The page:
Is Running the RV A/C on Solar Possible?

It’s a big question that always comes up on every RV forum; can I run my RV air conditioner on solar? How many solar panels will I need to run the RV A/C on solar?

While it is possible, unfortunately, running your RV A/C on solar is neither simple or cheap. In order to generate enough power, you need a huge number of solar panels, as well as extra batteries and upgrades to the electrical system. Thus, as a practical matter, most RV owners will not be able to get their RV set up in such a way that the air conditioner is running for hours on solar power.

Let’s go over some facts and figures:

Running the RV AC on Solar Is a Lot of Power

RV air conditioning units use lots of power; in fact, the A/C likely uses way more than all your other electrical devices combined. The only other RV appliance that rivals the A/C in power consumption is the microwave oven; however, the microwave isn’t running for hours at a time, all day every day.

To power, a typical 13,500 BTU RV air conditioner for five hours a day, the air conditioner will require 750 Ah per day from the batteries.

To meet this need, your solar panels would need to generate 107 amps for 7 hours every day; and this is on a clear, sunny day. You would need more if it’s cloudy.

How Many Solar Panels to Run the A/C?

In order to feed that much power into your batteries, it’s been estimated you would need 1,500 watts of solar panels at a minimum. Some estimate you would need 2,000 watts of solar panels. If you have 20x 100W panels, that adds up to over 120 square feet of roof space. Also, a 100w solar panel averages $100-150 in cost. At a minimum, you would need to spend $1,500-2,000 on solar panels. Also, a 100w solar panel weighs around 16.5 lbs, so twenty 100w panels would weigh n at 330 lbs.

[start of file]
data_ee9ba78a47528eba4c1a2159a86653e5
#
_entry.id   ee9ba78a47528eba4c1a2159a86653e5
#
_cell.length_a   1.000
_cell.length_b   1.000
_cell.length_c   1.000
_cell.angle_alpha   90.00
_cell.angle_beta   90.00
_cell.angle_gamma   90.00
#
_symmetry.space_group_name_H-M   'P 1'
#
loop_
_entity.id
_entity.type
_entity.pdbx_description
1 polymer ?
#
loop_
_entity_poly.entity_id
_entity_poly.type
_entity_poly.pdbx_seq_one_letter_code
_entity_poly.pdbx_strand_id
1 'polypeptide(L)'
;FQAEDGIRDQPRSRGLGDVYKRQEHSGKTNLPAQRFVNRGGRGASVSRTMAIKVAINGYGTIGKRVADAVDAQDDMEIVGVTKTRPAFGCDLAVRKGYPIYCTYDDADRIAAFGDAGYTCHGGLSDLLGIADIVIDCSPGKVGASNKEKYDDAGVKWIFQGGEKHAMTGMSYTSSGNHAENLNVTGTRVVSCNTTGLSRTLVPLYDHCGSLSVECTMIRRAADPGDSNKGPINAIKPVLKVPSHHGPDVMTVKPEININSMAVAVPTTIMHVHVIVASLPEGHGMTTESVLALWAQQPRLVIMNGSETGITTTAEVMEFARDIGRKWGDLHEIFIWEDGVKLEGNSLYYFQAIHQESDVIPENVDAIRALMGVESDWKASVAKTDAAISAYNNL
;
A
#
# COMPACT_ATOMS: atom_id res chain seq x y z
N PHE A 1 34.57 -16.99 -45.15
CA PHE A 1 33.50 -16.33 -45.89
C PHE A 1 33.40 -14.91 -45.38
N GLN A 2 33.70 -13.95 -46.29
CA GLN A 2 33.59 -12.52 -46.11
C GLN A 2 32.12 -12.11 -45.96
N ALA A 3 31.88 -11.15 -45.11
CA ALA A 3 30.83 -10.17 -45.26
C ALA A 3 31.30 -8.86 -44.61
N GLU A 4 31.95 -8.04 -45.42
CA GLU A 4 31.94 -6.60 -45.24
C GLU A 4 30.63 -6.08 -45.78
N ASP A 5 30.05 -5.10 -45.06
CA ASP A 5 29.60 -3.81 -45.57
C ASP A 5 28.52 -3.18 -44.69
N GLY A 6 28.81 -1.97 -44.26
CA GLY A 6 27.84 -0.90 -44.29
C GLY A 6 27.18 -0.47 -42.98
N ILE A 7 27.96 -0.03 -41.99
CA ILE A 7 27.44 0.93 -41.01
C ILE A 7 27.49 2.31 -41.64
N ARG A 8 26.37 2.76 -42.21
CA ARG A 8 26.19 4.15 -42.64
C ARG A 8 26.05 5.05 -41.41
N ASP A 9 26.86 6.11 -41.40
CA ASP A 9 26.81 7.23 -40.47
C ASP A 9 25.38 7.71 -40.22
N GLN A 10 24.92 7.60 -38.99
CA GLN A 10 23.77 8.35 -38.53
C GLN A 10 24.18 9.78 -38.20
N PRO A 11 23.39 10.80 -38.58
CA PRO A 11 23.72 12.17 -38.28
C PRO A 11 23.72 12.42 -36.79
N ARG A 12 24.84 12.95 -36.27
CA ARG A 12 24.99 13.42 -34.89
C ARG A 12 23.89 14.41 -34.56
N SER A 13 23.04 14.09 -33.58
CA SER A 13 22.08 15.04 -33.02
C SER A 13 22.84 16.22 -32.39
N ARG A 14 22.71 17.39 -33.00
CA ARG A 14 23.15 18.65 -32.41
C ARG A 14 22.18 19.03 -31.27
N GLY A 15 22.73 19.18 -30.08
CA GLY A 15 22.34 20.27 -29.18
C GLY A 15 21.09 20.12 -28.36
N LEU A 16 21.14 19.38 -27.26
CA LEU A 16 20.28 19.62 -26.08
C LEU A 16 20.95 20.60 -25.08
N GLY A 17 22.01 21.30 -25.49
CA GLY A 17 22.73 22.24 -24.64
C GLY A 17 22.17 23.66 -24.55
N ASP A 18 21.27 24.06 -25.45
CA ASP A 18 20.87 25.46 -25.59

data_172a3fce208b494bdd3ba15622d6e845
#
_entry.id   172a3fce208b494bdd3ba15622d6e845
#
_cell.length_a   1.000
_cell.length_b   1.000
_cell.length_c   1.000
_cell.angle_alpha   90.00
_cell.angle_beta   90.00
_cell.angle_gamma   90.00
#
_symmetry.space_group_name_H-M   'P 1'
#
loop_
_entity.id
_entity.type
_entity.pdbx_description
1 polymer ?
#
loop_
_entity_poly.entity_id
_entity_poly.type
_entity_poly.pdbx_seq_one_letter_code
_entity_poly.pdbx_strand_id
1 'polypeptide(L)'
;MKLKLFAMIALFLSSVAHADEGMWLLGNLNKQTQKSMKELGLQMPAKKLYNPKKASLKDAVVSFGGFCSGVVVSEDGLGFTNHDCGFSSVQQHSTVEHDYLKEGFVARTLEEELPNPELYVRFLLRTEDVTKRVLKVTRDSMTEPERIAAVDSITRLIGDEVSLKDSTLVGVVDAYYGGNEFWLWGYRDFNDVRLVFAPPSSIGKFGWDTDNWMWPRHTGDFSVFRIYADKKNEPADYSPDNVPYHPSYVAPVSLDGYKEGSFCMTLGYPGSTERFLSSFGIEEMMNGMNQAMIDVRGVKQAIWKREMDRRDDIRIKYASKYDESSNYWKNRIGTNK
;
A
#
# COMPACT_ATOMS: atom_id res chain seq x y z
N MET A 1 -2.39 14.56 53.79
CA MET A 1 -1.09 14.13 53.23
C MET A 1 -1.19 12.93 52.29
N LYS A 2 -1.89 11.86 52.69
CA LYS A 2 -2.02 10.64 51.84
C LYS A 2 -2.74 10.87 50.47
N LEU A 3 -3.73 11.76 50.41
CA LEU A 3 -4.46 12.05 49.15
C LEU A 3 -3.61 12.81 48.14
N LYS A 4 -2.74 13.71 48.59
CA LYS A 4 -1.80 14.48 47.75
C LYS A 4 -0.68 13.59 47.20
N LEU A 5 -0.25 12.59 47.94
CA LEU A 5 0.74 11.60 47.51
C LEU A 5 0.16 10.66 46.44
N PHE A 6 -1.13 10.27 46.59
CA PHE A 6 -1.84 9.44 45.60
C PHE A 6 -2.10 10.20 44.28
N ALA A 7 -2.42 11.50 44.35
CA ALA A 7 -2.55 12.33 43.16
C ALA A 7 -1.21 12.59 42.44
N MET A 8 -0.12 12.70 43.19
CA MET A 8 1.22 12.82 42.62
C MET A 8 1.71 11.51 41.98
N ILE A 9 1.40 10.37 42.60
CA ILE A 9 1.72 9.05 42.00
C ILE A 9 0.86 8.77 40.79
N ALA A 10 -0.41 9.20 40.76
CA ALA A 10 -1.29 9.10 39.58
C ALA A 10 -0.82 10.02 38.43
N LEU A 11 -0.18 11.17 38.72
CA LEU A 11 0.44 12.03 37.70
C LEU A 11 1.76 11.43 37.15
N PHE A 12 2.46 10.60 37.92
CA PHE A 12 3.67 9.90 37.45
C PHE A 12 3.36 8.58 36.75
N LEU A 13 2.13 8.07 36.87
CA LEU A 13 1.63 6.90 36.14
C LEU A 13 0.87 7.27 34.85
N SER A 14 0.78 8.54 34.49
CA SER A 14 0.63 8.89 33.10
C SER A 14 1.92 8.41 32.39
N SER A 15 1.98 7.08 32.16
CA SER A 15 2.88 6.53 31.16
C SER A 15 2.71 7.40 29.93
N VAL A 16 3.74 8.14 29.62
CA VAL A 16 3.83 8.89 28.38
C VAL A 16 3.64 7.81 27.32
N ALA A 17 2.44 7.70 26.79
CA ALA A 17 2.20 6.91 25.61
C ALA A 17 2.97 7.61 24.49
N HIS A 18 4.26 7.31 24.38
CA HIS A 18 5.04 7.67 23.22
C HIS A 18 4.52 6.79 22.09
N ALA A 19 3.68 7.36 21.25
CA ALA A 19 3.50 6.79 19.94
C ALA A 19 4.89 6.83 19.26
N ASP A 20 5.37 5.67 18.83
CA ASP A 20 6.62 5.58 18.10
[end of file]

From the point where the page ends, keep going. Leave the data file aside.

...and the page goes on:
Unfortunately, only the largest bus conversion could possibly carry that many panels on the roof. If you were to set some panels up on the ground, you would need a considerable amount of storage space.

The Battery Bank

With your air conditioner taking up 150 amps, you would need at least 150 Ah for everything else, every hour the air conditioner is running without full sunshine. Thus, the battery bank needs to be significantly larger, not only to run the A/C but to run other things and to compensate for days without abundant sunshine.

For example, rather than having the typical 300 Ah battery bank, you would need at a minimum 700 Ah. This will allow the battery to last during nighttime and cloudy hours. However, a 1,000Ah lithium battery bank is probably more realistic. Batteries are also very heavy and expensive; a typical 100Ah lithium battery for an RV cost at least $250 and weighs 65 lbs or more. That would cost a minimum of $2,500 and 650 lbs in weight for 1,000 Ah of lithium. Even if you have the money, can your RV carry that much extra weight?

The Power Inverter

The inverter required to power an air conditioner needs to be extremely large. For a 13,500 BTU air conditioner, you would need a 3,000-4,000w pure-sine inverter. This Aims 4,000W pure sine inverter on Amazon goes for around $900.

The Conclusion

While it is possible to run your RV air conditioner on solar, it is a very expensive and weighty proposition. It could cost $5,000 at a minimum, and add around 1,000 lbs of extra weight to your RV.

Alternatives to RV A/C

The first obvious solution to cooling to summer heat is to drive away, off to a cooler climate. Be sure to make your reservations for cool summer areas well in advance; everyone wants to escape the heat, so plan accordingly.

Another solution is to run a portable evaporative cooler. However, this solution is only good in dry climates! A “swamp cooler” will not work in humid places like Florida or the gulf coast.

There are portable units, as well as rooftop units made for RVs. However, installing a rooftop RV evaporative cooler will require some complex installation.

If you really need your A/C in the summer, the best bet would be to plug in at an RV park; there are quite a few decent RV parks for less than $400 a month. In any case, it’s up to you whether outfitting your RV with solar-run air conditioning is worth the cost, or the weight.

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